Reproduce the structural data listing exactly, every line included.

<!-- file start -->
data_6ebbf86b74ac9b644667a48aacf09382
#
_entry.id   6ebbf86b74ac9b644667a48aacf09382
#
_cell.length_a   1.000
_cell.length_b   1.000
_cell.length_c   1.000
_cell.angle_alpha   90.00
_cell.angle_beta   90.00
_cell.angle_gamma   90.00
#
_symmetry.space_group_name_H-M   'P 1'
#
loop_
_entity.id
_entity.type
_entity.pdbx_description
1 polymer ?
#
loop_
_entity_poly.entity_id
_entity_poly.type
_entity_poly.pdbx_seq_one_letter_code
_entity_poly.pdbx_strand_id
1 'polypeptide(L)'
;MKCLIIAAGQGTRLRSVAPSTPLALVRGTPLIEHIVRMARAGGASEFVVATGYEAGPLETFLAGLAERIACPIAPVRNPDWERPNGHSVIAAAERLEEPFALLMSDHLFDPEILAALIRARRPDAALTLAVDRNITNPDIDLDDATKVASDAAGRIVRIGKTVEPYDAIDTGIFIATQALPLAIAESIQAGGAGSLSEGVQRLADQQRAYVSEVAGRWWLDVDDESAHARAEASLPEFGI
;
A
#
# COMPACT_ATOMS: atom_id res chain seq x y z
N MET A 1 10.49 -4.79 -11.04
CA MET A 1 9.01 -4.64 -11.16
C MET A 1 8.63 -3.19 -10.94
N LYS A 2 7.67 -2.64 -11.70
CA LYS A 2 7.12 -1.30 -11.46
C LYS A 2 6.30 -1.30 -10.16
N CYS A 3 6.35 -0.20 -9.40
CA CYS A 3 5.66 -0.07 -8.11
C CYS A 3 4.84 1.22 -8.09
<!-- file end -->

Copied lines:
data_6ebbf86b74ac9b644667a48aacf09382
#
_entry.id   6ebbf86b74ac9b644667a48aacf09382
#
_cell.length_a   1.000
_cell.length_b   1.000
_cell.length_c   1.000
_cell.angle_alpha   90.00
_cell.angle_beta   90.00
_cell.angle_gamma   90.00
#
_symmetry.space_group_name_H-M   'P 1'
#
loop_
_entity.id
_entity.type
_entity.pdbx_description
1 polymer ?
#
loop_
_entity_poly.entity_id
_entity_poly.type
_entity_poly.pdbx_seq_one_letter_code
_entity_poly.pdbx_strand_id
1 'polypeptide(L)'
;MKCLIIAAGQGTRLRSVAPSTPLALVRGTPLIEHIVRMARAGGASEFVVATGYEAGPLETFLAGLAERIACPIAPVRNPDWERPNGHSVIAAAERLEEPFALLMSDHLFDPEILAALIRARRPDAALTLAVDRNITNPDIDLDDATKVASDAAGRIVRIGKTVEPYDAIDTGIFIATQALPLAIAESIQAGGAGSLSEGVQRLADQQRAYVSEVAGRWWLDVDDESAHARAEASLPEFGI
;
A
#
# COMPACT_ATOMS: atom_id res chain seq x y z
N MET A 1 10.49 -4.79 -11.04
CA MET A 1 9.01 -4.64 -11.16
C MET A 1 8.63 -3.19 -10.94
N LYS A 2 7.67 -2.64 -11.70
CA LYS A 2 7.12 -1.30 -11.46
C LYS A 2 6.30 -1.30 -10.16
N CYS A 3 6.35 -0.20 -9.40
CA CYS A 3 5.66 -0.07 -8.11
C CYS A 3 4.84 1.22 -8.09